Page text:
The estate of Victoria “Tori” Herr has settled with Lebanon County over claims of civil rights violations and wrongful death involving the Lebanon County Correctional Facility. Herr’s estate will receive $4.75 million.
Kairys, Rudovsky, Messing, Feinberg & Lin (KRMFL) and Neufeld, Scheck, and Brustin (NSB) represented the estate of the deceased. The case was litigated by Jonathan Feinberg of KRMFL and Emma Freudenberger and Rick Sawyer of NSB. Attorney Hugh O’Neill out of Harrisburg represented Warden Robert Karnes and other jail staff, and was quoted by the AP as noting that the case had been resolved “amicably” with no acknowledgement of wrongdoing. One wonders how amicable a settlement can be when someone’s daughter lies dead, and with no reason for either party to believe that the same thing couldn’t happen again.
Herr had been incarcerated on March 27, 2015 after police found her at her boyfriend’s while raiding the house for drugs. By Herr’s own account she was addicted to heroin on the order of 10 packets per day. The days that followed must have felt like hell. Herr was reported by cellmates to have gone through repeated cycles of vomiting and diarrhea, requiring cleanup of her cell. On March 31, 2015, Herr went into cardiac arrest after collapsing outside her cell and She died on April 5, 2015, at Lehigh Valley Hospital.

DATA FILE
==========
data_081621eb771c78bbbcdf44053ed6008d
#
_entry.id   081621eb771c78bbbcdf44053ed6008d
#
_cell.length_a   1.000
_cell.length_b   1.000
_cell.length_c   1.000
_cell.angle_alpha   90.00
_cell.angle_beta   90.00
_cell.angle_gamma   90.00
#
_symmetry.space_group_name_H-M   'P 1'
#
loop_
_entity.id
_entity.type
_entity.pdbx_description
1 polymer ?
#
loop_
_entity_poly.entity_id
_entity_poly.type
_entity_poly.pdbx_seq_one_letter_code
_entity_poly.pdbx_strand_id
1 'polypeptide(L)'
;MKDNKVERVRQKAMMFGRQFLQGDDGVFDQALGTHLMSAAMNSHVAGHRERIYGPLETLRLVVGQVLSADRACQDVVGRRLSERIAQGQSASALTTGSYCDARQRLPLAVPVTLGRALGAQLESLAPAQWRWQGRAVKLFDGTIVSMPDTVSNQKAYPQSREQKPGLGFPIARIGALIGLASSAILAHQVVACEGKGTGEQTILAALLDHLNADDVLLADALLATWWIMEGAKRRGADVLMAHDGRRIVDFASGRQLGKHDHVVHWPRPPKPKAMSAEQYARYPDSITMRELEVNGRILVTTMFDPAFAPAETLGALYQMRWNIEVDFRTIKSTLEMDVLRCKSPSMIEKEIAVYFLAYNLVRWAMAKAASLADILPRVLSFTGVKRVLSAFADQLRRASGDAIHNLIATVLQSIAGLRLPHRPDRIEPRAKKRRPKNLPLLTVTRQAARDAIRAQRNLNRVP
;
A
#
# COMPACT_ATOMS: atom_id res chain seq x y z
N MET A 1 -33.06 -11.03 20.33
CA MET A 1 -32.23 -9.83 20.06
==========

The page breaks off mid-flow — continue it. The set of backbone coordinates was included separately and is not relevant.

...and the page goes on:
This is not the first time Warden Karnes has been accused of maladministration. Although state-level administration has been recognized for progressive policies regarding opioid treatment, no Lebanon County official has admitted that the system could have worked better in this circumstance, let alone discussing what and how things might be changed based on these events. Nearly three years and five million dollars later, one would hope that LCCF has since improved in some way from this awful tragedy, but there’s simply no evidence that has occurred.
Tori Herr should not have died in the Lebanon County Correctional Facility. She had a serious condition which easily could have been treated.Jonathan Feinberg of KRMFL to the Lebanon Daily News
Attorney Feinberg said in his firm’s press release, “The days of viewing people addicted to drugs as junkies unworthy of sympathy and care are long past.”
This video helps convey what the experience of withdrawal may have felt like to Herr.
This is not the first time that a correctional facility has had to pay up after letting an inmate die from withdrawal symptoms. The estate of one 37 year old woman in Colorado received $2.5 million in November 2016 for a preventable death. But Herr’s seems to be one of the largest settlement anywhere for such a death.
Herr was a 2014 graduate of Cedar Crest High School, and a private Facebook group in her honor has nearly 5,000 members.